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Saving for education

The race among Big Law firms to woo the best law school graduates continued Friday, with Orrick, Herrington & Sutcliffe announcing that it will start helping its first-year associates pay down their student debt this year.

A handful of other firms have launched programs to help associates refinance student loans, which can easily reach six figures. Orrick’s program is novel because the firm is making direct contributions to first-year associates’ loan payments. Orrick said it will contribute $100 per month to associates’ debt load up until the associates receive their first bonus, which is typically 16 months into their tenure with the firm.

“There really is a war for talent right now,” said Siobhan Handley, Orrick’s chief talent officer. “We’re looking for distinguishing factors and this was a way to do that.”

With 40 to 50 new associates a year, the commitment amounts to between $64,000 and $80,000 for Orrick. That’s just over half what it pays a single first year now that it has joined other top firms in raising first-year associates’ pay to $180,000.

The contribution may seem like little more than a rounding error for the firm, where profits per partner reached $1.79 million last year. But the move still drew praise from associates and industry observers.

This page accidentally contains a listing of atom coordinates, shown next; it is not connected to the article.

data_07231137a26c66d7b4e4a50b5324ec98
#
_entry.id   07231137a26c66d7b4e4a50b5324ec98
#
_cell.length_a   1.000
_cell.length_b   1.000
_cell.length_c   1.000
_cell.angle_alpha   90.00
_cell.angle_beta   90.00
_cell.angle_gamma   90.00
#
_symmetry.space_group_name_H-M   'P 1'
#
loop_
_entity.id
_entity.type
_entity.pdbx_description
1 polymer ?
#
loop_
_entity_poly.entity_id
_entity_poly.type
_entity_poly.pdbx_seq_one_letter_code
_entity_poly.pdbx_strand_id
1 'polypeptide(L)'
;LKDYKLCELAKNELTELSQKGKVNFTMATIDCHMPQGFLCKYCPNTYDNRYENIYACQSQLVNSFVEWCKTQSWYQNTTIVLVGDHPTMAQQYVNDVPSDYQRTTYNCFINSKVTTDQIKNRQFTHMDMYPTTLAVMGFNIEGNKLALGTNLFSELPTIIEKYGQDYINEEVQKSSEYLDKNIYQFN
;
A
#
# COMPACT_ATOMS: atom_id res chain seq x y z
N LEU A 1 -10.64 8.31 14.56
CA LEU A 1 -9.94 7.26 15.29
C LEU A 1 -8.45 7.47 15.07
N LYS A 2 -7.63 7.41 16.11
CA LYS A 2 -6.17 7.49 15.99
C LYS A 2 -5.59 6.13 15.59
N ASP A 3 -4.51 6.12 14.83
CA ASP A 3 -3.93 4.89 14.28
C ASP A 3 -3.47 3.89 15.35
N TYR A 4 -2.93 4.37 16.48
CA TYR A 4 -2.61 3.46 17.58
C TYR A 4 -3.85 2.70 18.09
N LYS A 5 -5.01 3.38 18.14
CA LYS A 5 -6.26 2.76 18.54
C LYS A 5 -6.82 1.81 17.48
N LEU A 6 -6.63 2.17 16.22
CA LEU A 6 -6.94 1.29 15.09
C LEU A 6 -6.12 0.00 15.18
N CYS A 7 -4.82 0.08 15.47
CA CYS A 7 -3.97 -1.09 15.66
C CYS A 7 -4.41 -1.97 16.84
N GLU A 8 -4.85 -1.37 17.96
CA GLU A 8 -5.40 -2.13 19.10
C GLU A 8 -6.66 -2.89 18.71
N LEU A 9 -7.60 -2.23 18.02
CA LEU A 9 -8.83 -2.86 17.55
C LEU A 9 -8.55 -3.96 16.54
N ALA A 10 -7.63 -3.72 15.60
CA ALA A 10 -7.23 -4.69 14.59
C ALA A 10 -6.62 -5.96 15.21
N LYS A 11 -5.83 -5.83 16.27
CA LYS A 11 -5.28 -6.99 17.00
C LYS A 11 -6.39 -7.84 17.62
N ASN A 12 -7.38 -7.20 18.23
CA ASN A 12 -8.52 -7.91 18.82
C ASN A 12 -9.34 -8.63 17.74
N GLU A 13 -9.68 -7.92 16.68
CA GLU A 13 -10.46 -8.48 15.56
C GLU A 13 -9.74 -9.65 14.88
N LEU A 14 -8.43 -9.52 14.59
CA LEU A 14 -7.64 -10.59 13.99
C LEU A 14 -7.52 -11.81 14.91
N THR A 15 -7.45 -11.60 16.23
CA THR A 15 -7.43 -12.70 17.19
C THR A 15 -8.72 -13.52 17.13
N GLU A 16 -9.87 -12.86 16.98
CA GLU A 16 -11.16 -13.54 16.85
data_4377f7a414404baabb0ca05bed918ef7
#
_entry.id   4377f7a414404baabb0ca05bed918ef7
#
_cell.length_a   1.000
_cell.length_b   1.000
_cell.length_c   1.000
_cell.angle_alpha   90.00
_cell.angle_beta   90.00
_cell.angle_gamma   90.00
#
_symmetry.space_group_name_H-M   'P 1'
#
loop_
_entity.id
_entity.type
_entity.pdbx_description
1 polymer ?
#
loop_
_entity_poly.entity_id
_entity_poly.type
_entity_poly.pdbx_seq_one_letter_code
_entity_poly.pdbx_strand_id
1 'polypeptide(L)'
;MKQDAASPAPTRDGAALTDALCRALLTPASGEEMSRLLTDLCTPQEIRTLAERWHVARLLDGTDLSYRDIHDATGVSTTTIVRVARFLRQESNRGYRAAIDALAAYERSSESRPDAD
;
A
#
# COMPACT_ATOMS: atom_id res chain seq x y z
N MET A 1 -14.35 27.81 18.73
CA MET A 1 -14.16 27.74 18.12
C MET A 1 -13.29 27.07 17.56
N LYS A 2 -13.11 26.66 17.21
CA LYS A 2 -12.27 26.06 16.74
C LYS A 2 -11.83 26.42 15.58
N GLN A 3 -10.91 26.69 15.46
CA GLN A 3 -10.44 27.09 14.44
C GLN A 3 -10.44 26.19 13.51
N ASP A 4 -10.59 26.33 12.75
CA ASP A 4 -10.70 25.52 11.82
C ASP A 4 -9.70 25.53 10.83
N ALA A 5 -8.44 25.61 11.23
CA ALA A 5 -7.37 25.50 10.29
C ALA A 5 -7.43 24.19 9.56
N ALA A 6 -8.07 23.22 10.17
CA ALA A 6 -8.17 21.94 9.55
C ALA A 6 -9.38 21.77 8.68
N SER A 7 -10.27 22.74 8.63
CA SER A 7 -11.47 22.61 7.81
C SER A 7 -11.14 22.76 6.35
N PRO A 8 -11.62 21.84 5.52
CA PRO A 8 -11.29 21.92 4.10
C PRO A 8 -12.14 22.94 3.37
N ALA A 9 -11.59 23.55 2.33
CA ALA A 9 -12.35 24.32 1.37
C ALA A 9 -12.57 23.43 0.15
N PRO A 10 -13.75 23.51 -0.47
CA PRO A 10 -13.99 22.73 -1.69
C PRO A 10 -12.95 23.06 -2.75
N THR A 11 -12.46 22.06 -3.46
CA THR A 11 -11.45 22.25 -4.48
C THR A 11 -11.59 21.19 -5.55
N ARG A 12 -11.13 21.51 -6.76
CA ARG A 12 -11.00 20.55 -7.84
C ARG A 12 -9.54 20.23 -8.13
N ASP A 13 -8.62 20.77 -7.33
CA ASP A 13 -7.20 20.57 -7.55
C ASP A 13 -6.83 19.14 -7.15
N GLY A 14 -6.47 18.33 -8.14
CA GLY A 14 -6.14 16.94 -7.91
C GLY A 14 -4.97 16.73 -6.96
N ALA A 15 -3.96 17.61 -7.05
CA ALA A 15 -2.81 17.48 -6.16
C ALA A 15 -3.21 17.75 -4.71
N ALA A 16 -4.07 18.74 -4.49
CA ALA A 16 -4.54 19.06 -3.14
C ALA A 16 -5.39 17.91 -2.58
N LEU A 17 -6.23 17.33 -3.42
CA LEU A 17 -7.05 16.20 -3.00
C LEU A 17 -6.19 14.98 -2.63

“This is an important signal that law firms recognize that law school is too expensive,” said Kyle McEntee, executive director of Law School Transparency, a nonprofit that tracks tuition rates and student debt. “Even when a firm pays $180,000, the graduates still need help repaying their loans to live comfortably.”

Law school students who graduated in 2014 had an average of $118,670 in student debt, according to Law School Transparency.

Associate James Fee, who graduated from Boston College Law School in 2015 and works in Orrick’s New York office, agreed that any help toward paying down his roughly $150,000 in law school debt is meaningful.

“It’s nice to have an acknowledgement,” Fee said. “Especially when you’re starting out and you’re trying to figure out how to corral all these obligations.”

Orrick is partnering with the nontraditional lender Social Finance Inc., a San Francisco-based company that works with law firms to help associates refinance their student loans at lower their interest rates. In April, Social Finance vice president Daniel Macklin said that several large firms are considering making contributions toward their associates’ debt.

Associates who graduated from law school in 2015 will be the first to benefit from Orrick’s program, which goes into effect Sept. 1. Handley said the payments can go toward undergraduate debt as well as law school debt, and are available to both partner-track and career associates.

Orrick’s move follows a slew of attempts by firms to set themselves apart for associate recruiting and retention. Last year Latham & Watkins launched a program with the bank First Republic that would allow associates to pay as little as 2.5 percent interest rates on their student debt. In May, Winston & Strawn announced a 20-week gender-neutral parental week program. And in June, Cravath, Swaine & Moore raised associate pay, prompting most top Am Law 100 firms to follow suit.

Other firms, including Sullivan & Cromwell and McGuireWoods, have recently announced that they will also work with lenders to help their associates refinance student loans.

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